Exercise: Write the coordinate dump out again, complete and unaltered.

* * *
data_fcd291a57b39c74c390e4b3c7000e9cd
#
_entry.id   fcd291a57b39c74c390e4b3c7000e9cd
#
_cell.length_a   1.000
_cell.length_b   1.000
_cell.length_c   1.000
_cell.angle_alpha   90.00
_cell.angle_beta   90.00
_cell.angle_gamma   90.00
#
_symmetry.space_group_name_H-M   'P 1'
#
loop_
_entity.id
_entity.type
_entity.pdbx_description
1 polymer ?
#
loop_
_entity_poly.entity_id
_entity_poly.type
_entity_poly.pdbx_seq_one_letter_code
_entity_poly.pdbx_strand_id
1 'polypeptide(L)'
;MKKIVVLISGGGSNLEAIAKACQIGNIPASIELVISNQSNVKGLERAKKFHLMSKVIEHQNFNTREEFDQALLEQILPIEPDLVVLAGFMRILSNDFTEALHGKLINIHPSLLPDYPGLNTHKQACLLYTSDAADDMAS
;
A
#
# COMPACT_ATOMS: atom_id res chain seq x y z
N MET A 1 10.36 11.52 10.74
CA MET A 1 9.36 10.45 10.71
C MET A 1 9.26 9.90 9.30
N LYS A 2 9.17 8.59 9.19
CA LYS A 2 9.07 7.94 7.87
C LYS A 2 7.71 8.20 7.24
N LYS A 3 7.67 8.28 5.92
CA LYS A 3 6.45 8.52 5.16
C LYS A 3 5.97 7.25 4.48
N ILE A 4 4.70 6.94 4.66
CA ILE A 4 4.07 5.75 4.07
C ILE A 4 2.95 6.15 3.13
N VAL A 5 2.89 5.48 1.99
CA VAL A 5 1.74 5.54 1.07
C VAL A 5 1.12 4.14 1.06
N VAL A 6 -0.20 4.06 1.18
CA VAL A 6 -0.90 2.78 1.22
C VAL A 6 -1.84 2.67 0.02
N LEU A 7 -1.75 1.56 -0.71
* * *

data_fcd291a57b39c74c390e4b3c7000e9cd
#
_entry.id   fcd291a57b39c74c390e4b3c7000e9cd
#
_cell.length_a   1.000
_cell.length_b   1.000
_cell.length_c   1.000
_cell.angle_alpha   90.00
_cell.angle_beta   90.00
_cell.angle_gamma   90.00
#
_symmetry.space_group_name_H-M   'P 1'
#
loop_
_entity.id
_entity.type
_entity.pdbx_description
1 polymer ?
#
loop_
_entity_poly.entity_id
_entity_poly.type
_entity_poly.pdbx_seq_one_letter_code
_entity_poly.pdbx_strand_id
1 'polypeptide(L)'
;MKKIVVLISGGGSNLEAIAKACQIGNIPASIELVISNQSNVKGLERAKKFHLMSKVIEHQNFNTREEFDQALLEQILPIEPDLVVLAGFMRILSNDFTEALHGKLINIHPSLLPDYPGLNTHKQACLLYTSDAADDMAS
;
A
#
# COMPACT_ATOMS: atom_id res chain seq x y z
N MET A 1 10.36 11.52 10.74
CA MET A 1 9.36 10.45 10.71
C MET A 1 9.26 9.90 9.30
N LYS A 2 9.17 8.59 9.19
CA LYS A 2 9.07 7.94 7.87
C LYS A 2 7.71 8.20 7.24
N LYS A 3 7.67 8.28 5.92
CA LYS A 3 6.45 8.52 5.16
C LYS A 3 5.97 7.25 4.48
N ILE A 4 4.70 6.94 4.66
CA ILE A 4 4.07 5.75 4.07
C ILE A 4 2.95 6.15 3.13
N VAL A 5 2.89 5.48 1.99
CA VAL A 5 1.74 5.54 1.07
C VAL A 5 1.12 4.14 1.06
N VAL A 6 -0.20 4.06 1.18
CA VAL A 6 -0.90 2.78 1.22
C VAL A 6 -1.84 2.67 0.02
N LEU A 7 -1.75 1.56 -0.71